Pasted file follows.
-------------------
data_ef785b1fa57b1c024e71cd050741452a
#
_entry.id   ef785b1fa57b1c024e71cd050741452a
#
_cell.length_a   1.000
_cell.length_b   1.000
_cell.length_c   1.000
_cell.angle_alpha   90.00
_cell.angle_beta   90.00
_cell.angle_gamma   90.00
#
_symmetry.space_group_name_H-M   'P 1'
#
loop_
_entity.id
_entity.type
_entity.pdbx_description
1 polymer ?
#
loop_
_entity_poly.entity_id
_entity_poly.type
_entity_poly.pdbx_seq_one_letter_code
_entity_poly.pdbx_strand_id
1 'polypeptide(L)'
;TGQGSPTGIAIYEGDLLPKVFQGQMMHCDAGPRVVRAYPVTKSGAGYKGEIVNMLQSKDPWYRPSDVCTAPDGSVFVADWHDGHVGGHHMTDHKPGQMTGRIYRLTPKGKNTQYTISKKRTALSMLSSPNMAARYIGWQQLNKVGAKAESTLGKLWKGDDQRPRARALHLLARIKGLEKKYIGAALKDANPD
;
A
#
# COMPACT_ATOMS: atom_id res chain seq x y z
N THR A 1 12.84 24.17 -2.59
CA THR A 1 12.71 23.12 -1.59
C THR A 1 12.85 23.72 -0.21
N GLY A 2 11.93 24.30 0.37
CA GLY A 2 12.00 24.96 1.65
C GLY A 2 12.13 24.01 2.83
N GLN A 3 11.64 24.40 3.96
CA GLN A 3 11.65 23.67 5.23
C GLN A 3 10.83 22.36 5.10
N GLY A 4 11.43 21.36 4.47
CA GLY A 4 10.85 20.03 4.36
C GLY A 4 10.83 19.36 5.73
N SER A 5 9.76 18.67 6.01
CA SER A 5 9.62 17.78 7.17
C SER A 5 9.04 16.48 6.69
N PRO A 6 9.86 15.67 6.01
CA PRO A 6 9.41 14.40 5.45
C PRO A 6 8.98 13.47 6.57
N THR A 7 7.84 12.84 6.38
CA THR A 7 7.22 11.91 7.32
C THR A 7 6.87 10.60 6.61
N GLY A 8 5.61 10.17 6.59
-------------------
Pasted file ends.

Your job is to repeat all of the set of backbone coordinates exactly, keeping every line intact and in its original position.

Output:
data_ef785b1fa57b1c024e71cd050741452a
#
_entry.id   ef785b1fa57b1c024e71cd050741452a
#
_cell.length_a   1.000
_cell.length_b   1.000
_cell.length_c   1.000
_cell.angle_alpha   90.00
_cell.angle_beta   90.00
_cell.angle_gamma   90.00
#
_symmetry.space_group_name_H-M   'P 1'
#
loop_
_entity.id
_entity.type
_entity.pdbx_description
1 polymer ?
#
loop_
_entity_poly.entity_id
_entity_poly.type
_entity_poly.pdbx_seq_one_letter_code
_entity_poly.pdbx_strand_id
1 'polypeptide(L)'
;TGQGSPTGIAIYEGDLLPKVFQGQMMHCDAGPRVVRAYPVTKSGAGYKGEIVNMLQSKDPWYRPSDVCTAPDGSVFVADWHDGHVGGHHMTDHKPGQMTGRIYRLTPKGKNTQYTISKKRTALSMLSSPNMAARYIGWQQLNKVGAKAESTLGKLWKGDDQRPRARALHLLARIKGLEKKYIGAALKDANPD
;
A
#
# COMPACT_ATOMS: atom_id res chain seq x y z
N THR A 1 12.84 24.17 -2.59
CA THR A 1 12.71 23.12 -1.59
C THR A 1 12.85 23.72 -0.21
N GLY A 2 11.93 24.30 0.37
CA GLY A 2 12.00 24.96 1.65
C GLY A 2 12.13 24.01 2.83
N GLN A 3 11.64 24.40 3.96
CA GLN A 3 11.65 23.67 5.23
C GLN A 3 10.83 22.36 5.10
N GLY A 4 11.43 21.36 4.47
CA GLY A 4 10.85 20.03 4.36
C GLY A 4 10.83 19.36 5.73
N SER A 5 9.76 18.67 6.01
CA SER A 5 9.62 17.78 7.17
C SER A 5 9.04 16.48 6.69
N PRO A 6 9.86 15.67 6.01
CA PRO A 6 9.41 14.40 5.45
C PRO A 6 8.98 13.47 6.57
N THR A 7 7.84 12.84 6.38
CA THR A 7 7.22 11.91 7.32
C THR A 7 6.87 10.60 6.61
N GLY A 8 5.61 10.17 6.59